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The Magic Pudding Illustrations

Video clip synopsis – Norman Lindsay’s The Magic Pudding is one of our best-loved children’s books and the central character, one of our great Australian anti-heroes.
Year of production - 2004
Duration - 4min 9sec
Tags - animation, conscription, heritage, media, World War 1, see all tags


The Magic Pudding Illustrations

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About the Video Clip


The Magic Pudding is an episode of the series National Treasures produced in 2004.

The Magic Pudding
How did bohemian artist Norman Lindsay, famous for painting provocative nudes, end up producing one of Australia’s best-loved children’s books? Cartoonist James Kemsley reveals the legend behind the creation of the first great Australian anti-hero – Albert the never-ending pudding – as Warren Brown takes a look at Lindsay’s original illustrations at the State Library of New South Wales.

National Treasures
Take a road-trip of discovery with the irrepressible Warren Brown – political cartoonist, columnist and history “tragic” – as he reveals a fascinating mix of national treasures drawn from public and private collections across Australia. On its own, each treasure is a priceless snapshot of an historic moment. Together, they illustrate the vitality and uniqueness of the Australian experience.

National Treasures is a Film Australia National Interest Program. Produced with the assistance of the Australian Broadcasting Corporation.

Curriculum Focus


Reading — Students read, view, analyse, critique, reflect on and discuss
contemporary and classical imaginative texts that explore personal, social,
cultural and political issues of significance to their own lives. They also read,
view, analyse and discuss a wide range of informative and persuasive texts
and identify the multiple purposes for which texts are created. They explain
how texts are shaped by the time, place and cultural setting in which they are
created. They compare and contrast the typical features of particular texts and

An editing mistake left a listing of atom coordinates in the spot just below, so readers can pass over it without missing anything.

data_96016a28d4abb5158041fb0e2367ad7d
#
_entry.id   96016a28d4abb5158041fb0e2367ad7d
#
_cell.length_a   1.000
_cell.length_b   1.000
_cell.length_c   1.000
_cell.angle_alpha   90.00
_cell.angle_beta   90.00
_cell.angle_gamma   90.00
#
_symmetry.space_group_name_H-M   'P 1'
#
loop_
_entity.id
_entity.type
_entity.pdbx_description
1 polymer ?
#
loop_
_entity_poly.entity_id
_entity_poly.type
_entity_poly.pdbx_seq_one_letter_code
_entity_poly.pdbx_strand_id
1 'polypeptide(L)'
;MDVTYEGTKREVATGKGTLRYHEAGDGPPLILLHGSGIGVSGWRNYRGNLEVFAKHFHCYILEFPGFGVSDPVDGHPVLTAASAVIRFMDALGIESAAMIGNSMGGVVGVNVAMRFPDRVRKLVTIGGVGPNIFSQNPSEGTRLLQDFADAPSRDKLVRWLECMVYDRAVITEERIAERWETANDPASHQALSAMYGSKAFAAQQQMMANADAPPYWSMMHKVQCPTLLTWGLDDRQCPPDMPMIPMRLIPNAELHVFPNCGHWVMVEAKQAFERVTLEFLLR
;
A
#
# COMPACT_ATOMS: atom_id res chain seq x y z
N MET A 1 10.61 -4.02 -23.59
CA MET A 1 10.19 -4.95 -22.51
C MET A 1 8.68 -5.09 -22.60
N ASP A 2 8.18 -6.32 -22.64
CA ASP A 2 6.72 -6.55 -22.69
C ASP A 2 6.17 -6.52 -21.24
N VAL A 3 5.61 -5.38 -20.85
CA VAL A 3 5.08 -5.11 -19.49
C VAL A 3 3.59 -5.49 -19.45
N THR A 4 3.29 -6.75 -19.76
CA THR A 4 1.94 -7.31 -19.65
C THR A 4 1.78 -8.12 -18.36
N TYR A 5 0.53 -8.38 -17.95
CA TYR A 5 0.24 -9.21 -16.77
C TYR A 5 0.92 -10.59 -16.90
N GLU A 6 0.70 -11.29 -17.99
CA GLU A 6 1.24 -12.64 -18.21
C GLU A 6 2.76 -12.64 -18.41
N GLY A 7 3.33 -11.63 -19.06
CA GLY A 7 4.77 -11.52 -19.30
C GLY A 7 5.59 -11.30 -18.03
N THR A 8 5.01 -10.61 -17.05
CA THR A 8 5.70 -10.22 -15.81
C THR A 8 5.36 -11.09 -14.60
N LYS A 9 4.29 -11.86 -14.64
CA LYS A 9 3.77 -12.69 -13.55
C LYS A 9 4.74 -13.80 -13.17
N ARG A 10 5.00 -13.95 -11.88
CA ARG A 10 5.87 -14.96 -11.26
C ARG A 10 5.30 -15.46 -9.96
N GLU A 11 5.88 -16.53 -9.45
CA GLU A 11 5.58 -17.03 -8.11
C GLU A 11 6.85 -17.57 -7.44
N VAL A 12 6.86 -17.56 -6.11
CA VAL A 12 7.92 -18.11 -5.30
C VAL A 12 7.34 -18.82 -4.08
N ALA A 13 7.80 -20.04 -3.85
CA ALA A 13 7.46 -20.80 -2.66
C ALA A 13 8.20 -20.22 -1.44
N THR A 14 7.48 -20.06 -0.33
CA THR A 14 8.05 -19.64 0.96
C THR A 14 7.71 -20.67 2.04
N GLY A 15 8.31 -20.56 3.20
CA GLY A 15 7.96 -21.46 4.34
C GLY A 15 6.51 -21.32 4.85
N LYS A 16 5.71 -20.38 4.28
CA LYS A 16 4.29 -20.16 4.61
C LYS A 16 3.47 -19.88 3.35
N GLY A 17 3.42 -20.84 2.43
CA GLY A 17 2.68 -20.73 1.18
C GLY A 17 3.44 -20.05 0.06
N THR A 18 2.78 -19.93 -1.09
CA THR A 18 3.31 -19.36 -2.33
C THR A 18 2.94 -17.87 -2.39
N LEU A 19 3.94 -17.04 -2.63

synthesise information from different texts to draw conclusions.

Writing — Students write persuasive texts dealing with complex ideas and issues and control the linguistic structures and features that support the presentation of different perspectives on complex themes and issues. They select subject matter and begin to use a range of language techniques to try to position readers to accept particular views of people, characters, events, ideas and information. They compose a range of other texts, such as feature articles, webpages and workplace texts. They plan and deliver presentations, sequencing and organising complex ideas. They write accurately punctuated, grammatically sound and complex sentences with embedded clauses and phrases. They are able to maximise the effects of rhythm and tone, and write with developing fluency. They proofread and edit their own writing for accuracy, consistency and clarity.

This material is an extract. Teachers and Students should consult the Victoria Curriculum and Assessment Authority website for more information.

Background Information


The Magic Pudding is a children’s book by Norman Lindsay, published in 1918.

It is the adventures of the koala Bunyip Bluegum in search of his missing parents. One of his companions is a magic pudding, which magically renews itself whenever part of it is eaten. A gang of pudding thieves stalk the magic pudding, who is protected by his companions.

When Bunyip Bluegum finds he can no longer live with his uncle’s annoying whiskers, he sets out to find his own place in the world. Rather quickly he meets Sam Sawnoff (a penguin) and Bill Barnacle (a man with a long white beard) and their pudding, Albert. Albert can taste like steak and kidney pie, or plum duff, or any number of things. Albert is rather cranky and his goal in life seems to be to get people to eat as much of him as possible.

The pudding owners are in constant conflict with a couple of pudding thieves, who frequently succeed in stealing Albert for short bursts of time, until they are set upon and beaten up by the Society of Pudding Owners.

The story is a variation on the ‘three wishes’ theme common in fairy stories.

Classroom Activities

  1. Understanding the video clip
    1. What is The Magic Pudding?
    2. Why was it created?
    3. Why has it been a popular book?
    4. How do the illustrations show the skill of the artist Norman Lindsay?
    5. What is meant by an ‘antihero’?
    6. Who is an example of an antihero today?
    7. Why does the character of the Pudding appeal to many people?
  2. Exploring issues raised in the video clip
    The Magic Pudding was published in 1918; it was created as an animated film in 2000.
    1. Allocate a chapter of the book to a small group. The task is to report on it by referring to the story, characters, language, attitudes and values, etc.
    2. Now watch the animated film and compare these features. Also discuss the filmic elements: voices, animation, music, language and style.
    3. What are the main strengths and weaknesses of the two different media?
    4. Write a comparison OR a review.

Further Resources


For more National Treasures information and video clips go to the Investigating National Treasures website